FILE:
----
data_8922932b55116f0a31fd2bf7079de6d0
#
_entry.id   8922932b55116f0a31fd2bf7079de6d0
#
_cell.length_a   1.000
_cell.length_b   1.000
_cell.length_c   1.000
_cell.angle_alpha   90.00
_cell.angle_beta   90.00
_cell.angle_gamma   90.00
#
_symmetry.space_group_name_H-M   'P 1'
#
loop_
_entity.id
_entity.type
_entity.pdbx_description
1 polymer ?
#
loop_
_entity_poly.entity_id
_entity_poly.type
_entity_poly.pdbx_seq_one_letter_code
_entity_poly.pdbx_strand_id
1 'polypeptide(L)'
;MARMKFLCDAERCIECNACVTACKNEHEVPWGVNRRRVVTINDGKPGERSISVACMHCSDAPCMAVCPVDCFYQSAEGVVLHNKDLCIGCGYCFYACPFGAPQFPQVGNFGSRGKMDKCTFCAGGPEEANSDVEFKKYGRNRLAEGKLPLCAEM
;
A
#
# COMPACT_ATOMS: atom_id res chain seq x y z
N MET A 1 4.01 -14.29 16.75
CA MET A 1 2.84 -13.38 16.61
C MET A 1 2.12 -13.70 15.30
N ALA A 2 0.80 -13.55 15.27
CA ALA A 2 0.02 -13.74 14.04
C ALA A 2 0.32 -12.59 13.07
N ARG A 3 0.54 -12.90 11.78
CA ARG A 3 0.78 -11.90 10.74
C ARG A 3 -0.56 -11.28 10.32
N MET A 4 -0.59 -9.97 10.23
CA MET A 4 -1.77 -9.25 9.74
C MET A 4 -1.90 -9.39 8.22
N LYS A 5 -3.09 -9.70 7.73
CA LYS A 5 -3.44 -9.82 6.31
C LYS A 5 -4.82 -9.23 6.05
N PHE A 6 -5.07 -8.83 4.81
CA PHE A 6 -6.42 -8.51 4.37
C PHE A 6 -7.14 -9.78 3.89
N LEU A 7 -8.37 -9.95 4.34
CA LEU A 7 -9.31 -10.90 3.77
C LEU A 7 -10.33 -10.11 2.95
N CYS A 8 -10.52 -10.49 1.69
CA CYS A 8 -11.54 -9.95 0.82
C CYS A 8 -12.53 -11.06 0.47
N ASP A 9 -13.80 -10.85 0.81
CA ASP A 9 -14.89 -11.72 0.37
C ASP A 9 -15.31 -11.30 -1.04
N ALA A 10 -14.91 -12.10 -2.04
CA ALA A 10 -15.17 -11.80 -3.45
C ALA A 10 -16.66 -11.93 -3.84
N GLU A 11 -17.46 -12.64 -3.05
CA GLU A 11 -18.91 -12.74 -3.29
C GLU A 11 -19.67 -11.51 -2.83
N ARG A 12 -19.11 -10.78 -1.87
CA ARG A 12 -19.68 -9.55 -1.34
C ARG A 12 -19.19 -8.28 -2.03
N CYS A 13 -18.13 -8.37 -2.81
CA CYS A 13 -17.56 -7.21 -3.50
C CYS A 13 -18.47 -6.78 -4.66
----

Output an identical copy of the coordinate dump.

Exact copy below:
data_8922932b55116f0a31fd2bf7079de6d0
#
_entry.id   8922932b55116f0a31fd2bf7079de6d0
#
_cell.length_a   1.000
_cell.length_b   1.000
_cell.length_c   1.000
_cell.angle_alpha   90.00
_cell.angle_beta   90.00
_cell.angle_gamma   90.00
#
_symmetry.space_group_name_H-M   'P 1'
#
loop_
_entity.id
_entity.type
_entity.pdbx_description
1 polymer ?
#
loop_
_entity_poly.entity_id
_entity_poly.type
_entity_poly.pdbx_seq_one_letter_code
_entity_poly.pdbx_strand_id
1 'polypeptide(L)'
;MARMKFLCDAERCIECNACVTACKNEHEVPWGVNRRRVVTINDGKPGERSISVACMHCSDAPCMAVCPVDCFYQSAEGVVLHNKDLCIGCGYCFYACPFGAPQFPQVGNFGSRGKMDKCTFCAGGPEEANSDVEFKKYGRNRLAEGKLPLCAEM
;
A
#
# COMPACT_ATOMS: atom_id res chain seq x y z
N MET A 1 4.01 -14.29 16.75
CA MET A 1 2.84 -13.38 16.61
C MET A 1 2.12 -13.70 15.30
N ALA A 2 0.80 -13.55 15.27
CA ALA A 2 0.02 -13.74 14.04
C ALA A 2 0.32 -12.59 13.07
N ARG A 3 0.54 -12.90 11.78
CA ARG A 3 0.78 -11.90 10.74
C ARG A 3 -0.56 -11.28 10.32
N MET A 4 -0.59 -9.97 10.23
CA MET A 4 -1.77 -9.25 9.74
C MET A 4 -1.90 -9.39 8.22
N LYS A 5 -3.09 -9.70 7.73
CA LYS A 5 -3.44 -9.82 6.31
C LYS A 5 -4.82 -9.23 6.05
N PHE A 6 -5.07 -8.83 4.81
CA PHE A 6 -6.42 -8.51 4.37
C PHE A 6 -7.14 -9.78 3.89
N LEU A 7 -8.37 -9.95 4.34
CA LEU A 7 -9.31 -10.90 3.77
C LEU A 7 -10.33 -10.11 2.95
N CYS A 8 -10.52 -10.49 1.69
CA CYS A 8 -11.54 -9.95 0.82
C CYS A 8 -12.53 -11.06 0.47
N ASP A 9 -13.80 -10.85 0.81
CA ASP A 9 -14.89 -11.72 0.37
C ASP A 9 -15.31 -11.30 -1.04
N ALA A 10 -14.91 -12.10 -2.04
CA ALA A 10 -15.17 -11.80 -3.45
C ALA A 10 -16.66 -11.93 -3.84
N GLU A 11 -17.46 -12.64 -3.05
CA GLU A 11 -18.91 -12.74 -3.29
C GLU A 11 -19.67 -11.51 -2.83
N ARG A 12 -19.11 -10.78 -1.87
CA ARG A 12 -19.68 -9.55 -1.34
C ARG A 12 -19.19 -8.28 -2.03
N CYS A 13 -18.13 -8.37 -2.81
CA CYS A 13 -17.56 -7.21 -3.50
C CYS A 13 -18.47 -6.78 -4.66